It is true that an ideal transformer can not exist (but we can approach it as closely as want by improving the engineering behind it), but I think they may be mathematically inconsistent. To illustrate, consider these two circuits:

In case-1, I have a $$\V\$$ volt battery attached to a resistor, then the power drawn is given as $$\P=VI\$$, this is pretty standard and one of the first things any one who has done introductory circuit theory will learn.

Now, in case-2, we have a transformer consisting of two inductors and metal rod interior (the thing you use to keep their fluxs linked), so the coil in second circuit acts as a battery for the resistor R. Now, for an ideal transformer, the power in the input circuit is the same power in the output circuit. Hence, the voltage and current are predetermined by the power conservation equation.

If we say $$\I_1\$$ is the current in circuit on left in case-2, and $$\I_2\$$ as current with $$\V_2\$$ as voltage for circuit on right, then we have the equation:

$$I_1 V_1 = V_2 I_2$$

For the resistor in the second circuit, it must be that the current is determined by voltage through it (ohms law ) but we already have a predetermined current by transformer power conservation. Now, this leads to two possible current values! Which is right?[ we can isolate equation for current by relating ratio of voltage with number of turns of coil]

And, what was the mistake in my logic which lead to this contradiction? It seems like even if we account for power losses of the transformer, that is introduce a multiplicative factor $$\\kappa \$$ in to the power conservation equation as so:

$$I_1 V_1 = \kappa I_2 V_2$$

We still have the same contradiction.

Related question

An explicit calculation:

Suppose that we have by turn ratio:

$$\frac{V_1}{V_2} = \nu$$

Then by the power loss accounted transformer equation: $$I_1 \frac{\nu}{\kappa}=I_2$$

Now, for he is the 'strange' part, by Ohm's law , for the resistor: $$V_2 = I_2 R$$

Hence, we get:

$$\frac{V_1}{\nu} = I_1 \frac{\nu}{\kappa} R$$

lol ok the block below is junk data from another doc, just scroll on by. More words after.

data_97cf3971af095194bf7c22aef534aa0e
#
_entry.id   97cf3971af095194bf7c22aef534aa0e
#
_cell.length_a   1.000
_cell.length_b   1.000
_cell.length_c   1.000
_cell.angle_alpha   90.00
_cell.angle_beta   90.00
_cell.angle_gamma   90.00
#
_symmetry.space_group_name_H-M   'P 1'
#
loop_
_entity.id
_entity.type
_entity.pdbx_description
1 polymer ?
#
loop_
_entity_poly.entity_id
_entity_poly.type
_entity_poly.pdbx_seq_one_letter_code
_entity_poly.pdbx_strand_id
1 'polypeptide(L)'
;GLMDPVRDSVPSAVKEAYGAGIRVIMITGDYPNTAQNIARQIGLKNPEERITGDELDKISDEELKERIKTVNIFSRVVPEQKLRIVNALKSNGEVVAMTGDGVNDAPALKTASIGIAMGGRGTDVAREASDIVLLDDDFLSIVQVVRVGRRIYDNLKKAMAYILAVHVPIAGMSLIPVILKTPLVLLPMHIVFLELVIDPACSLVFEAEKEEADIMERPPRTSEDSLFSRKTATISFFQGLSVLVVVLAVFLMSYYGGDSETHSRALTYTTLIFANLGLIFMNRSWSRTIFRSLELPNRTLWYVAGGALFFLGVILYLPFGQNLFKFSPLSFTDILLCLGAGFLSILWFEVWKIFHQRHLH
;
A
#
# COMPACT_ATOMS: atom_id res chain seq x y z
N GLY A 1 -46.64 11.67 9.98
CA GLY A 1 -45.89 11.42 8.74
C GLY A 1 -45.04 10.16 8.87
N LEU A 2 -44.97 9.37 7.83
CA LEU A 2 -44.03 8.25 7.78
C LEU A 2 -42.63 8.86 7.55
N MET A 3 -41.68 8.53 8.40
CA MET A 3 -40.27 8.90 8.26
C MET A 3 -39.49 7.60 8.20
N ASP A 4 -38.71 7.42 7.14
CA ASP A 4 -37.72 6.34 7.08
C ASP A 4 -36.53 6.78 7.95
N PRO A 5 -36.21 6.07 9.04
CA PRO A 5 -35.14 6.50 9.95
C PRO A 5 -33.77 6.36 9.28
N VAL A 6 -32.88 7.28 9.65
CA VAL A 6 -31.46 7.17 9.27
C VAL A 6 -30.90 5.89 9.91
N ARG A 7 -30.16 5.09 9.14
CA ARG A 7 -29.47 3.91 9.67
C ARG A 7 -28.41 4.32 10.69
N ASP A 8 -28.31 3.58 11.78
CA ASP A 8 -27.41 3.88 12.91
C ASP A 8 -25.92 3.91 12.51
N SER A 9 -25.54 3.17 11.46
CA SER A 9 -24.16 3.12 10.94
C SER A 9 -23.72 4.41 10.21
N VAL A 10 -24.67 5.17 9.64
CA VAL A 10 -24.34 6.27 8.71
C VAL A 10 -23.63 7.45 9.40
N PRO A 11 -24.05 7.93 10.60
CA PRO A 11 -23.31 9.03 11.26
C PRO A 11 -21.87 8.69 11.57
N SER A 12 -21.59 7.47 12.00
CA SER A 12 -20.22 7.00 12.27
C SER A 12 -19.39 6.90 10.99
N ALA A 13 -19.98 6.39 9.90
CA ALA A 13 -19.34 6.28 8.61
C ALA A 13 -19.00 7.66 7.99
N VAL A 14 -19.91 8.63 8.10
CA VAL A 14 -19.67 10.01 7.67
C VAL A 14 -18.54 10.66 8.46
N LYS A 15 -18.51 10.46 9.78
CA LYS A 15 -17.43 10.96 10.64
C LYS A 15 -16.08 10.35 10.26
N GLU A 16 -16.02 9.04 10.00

Or,

$$R = \frac{\kappa }{\nu^2 I_1} V_1$$ This equation we can isolate for $$\R\$$, now as V and I changes it seems that R must take multiple value but it is that R is only one single value!

• now as V and I changes - you seem to think that you can set both V and I independently as you please. You cannot, You set V, and I is then determined by the R of the circuit you're applying V to. Similarly, if you set I, then V is determined by the R of the circuit you're applying V to. You can't have it both ways. – brhans Mar 7 at 1:58
• I'm not an expert, but I think you'd benefit from examining how the output current of the transformer actually affects the input current. In a no load operating state, inductance is so high that current flow on the primary is negligible. Current flow on the secondary is negligible because of open circuit. When a load is connected, the current flowing on the secondary cancels out some of the inductance affecting the primary, allowing more current to flow on the primary. This is how the primary "sees" a different "effective resistance" than that you see on the secondary. – K H Mar 7 at 3:26
• Ah yes, I understand now. One determines the other @brhans – Buraian Mar 7 at 6:44

For any given AC input voltage, the current an ideal transformer draws from the power supply is related to the load on the secondary. It's zero for no load.

If the primary voltage is Vin, then the secondary voltage is Vin*(n2/n1) ...where n2 is the secondary turns and n1 is the primary turns.